10 Tips for Making French-Inspired Cassoulet According to Six Pros

By Vicki Denig

Who says you can’t have your cassoulet and eat it too? Although jetting off to the South of France may be on hold for the moment, whipping up this traditional French dish at home is actually not as complicated as it seems. We enlisted the help of six chefs from around the country to let us in on their tips and tricks for preparing this delicious, hearty stew at home.  
Best of all, one of our trusty chefs provided us with a unique recipe to create your own twist on cassoulet at home. Get your pots ready! 

10 Tips for Making French-Inspired Cassoulet At Home, According to Six Pros

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Cook Items Individually  

“The best tip I have is to cook items individually to increase flavor,” says Chef Kathleen O’Brien Price, curator of Let's CookIN. “We have this misconception that you can throw everything into a pot and it will be amazing, but great things happen when you combine technique with flavor.” O’Brien Price notes that overcrowding a pan with too many ingredients will create steam, which will not result in color or flavor. Additionally, she emphasizes that temperature controlling the pot to ensure that nothing is boiling is key, as this will cause proteins to become tough.  

Sear Your Meats 

Belgian Chef Dieter Samijn, of Café Boulud (Daniel Boulud) in Palm Beach explains that searing red meats before braising them is absolutely necessary to create tasty cassoulet at home. [Samijn recommends using an Instant Pot over a Crockpot, as they are “faster and more versatile.”] For Samijn, bacon or pork belly are non-negotiables in the stew, as are good quality beans. O’Brien Price agrees, that while searing takes a bit more time, the complexity of flavors achieved from doing so is worth it.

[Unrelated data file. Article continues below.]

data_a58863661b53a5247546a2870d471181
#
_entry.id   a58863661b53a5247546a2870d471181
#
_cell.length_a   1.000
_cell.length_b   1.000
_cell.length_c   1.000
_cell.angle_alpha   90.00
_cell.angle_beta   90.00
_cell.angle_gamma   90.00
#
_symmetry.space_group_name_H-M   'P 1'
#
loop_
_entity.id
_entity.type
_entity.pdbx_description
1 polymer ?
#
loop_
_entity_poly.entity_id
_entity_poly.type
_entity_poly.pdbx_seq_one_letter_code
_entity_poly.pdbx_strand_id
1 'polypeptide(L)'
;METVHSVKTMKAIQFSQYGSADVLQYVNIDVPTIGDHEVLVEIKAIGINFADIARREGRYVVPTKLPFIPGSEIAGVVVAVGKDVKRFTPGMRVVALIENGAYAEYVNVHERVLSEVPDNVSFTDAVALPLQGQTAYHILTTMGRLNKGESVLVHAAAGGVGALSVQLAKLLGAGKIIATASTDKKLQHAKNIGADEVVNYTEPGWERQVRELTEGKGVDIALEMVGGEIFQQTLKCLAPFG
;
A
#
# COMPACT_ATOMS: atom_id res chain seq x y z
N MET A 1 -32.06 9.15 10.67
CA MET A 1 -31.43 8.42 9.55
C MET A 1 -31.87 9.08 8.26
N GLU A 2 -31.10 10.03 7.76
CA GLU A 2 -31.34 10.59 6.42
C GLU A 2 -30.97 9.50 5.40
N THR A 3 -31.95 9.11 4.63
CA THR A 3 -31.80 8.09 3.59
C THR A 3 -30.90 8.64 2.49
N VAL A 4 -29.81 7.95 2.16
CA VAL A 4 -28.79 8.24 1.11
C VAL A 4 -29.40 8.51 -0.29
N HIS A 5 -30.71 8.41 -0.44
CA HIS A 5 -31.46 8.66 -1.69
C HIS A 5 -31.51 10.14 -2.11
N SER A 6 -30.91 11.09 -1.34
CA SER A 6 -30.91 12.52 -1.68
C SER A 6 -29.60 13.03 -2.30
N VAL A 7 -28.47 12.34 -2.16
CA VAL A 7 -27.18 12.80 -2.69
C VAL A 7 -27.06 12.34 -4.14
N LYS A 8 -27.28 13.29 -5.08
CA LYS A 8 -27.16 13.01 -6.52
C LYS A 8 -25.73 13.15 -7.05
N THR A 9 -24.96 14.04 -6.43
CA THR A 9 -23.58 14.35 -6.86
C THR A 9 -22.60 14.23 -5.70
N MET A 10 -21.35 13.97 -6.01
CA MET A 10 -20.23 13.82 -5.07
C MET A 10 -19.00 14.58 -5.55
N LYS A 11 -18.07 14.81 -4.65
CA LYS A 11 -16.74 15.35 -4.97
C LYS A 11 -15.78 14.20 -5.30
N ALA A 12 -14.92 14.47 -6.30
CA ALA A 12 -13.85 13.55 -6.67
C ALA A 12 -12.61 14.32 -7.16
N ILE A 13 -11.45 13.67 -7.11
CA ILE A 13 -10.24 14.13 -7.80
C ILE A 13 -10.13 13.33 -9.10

Don’t Fear the Fat 

New York-based Chef Derrick Paez recalls that one of the first things he learned in culinary school was to never trim off too much fat when making cassoulet. “[In trimming off too much fat], the cassoulet will become dry and bland” he says. Paez notes that the choice of proteins ranges from duck to pork and / or  lamb, though he prefers a good balanced mix of the three.  

Use What You Have 

“Cassoulet is a peasant's dish that uses various leftovers in combination for a hearty French stew,” explains Chef Mark McLean of Remarkable Cuisine. “You might not have duck confit laying around, however, using chicken or Cornish hen can be an easy substitute.” McLean describes that the point of the dish is to combine elements together to build a unique and hearty flavor.  

“As I say for most recipes: open your cabinets and then your mind, then, create,” he says, citing that ultimately, the “marriage” of elements is what brings greatness to a final dish. Note: McLean notes that roots, hers, and stock are non-negotiables in stewmaking, though from this foundation, many additions and swap-ins work.

Broth Is Key 

Lucy Vanel of Lyon-based Plum Lyon, as well as founder of Lucy's Kitchen Notebook, notes that although some people don’t find it necessary, adding broth is a key component to making delicious cassoulet at home. “A base broth made with meats (I use whole pork cheeks and duck necks) and most of all the cartilaginous bones, chicken carcasses, and pork rind, to prepare a thick umami-rich broth is what elevates a simple baked bean dish to cassoulet,” she says. Valen suggests layering the meat, hocks, and bones with herbs and veggies in an Instant Pot, covering them with a few quarts of water, and pressure cooking on high for 30 minutes to create a delicious, easy-to-make broth at home.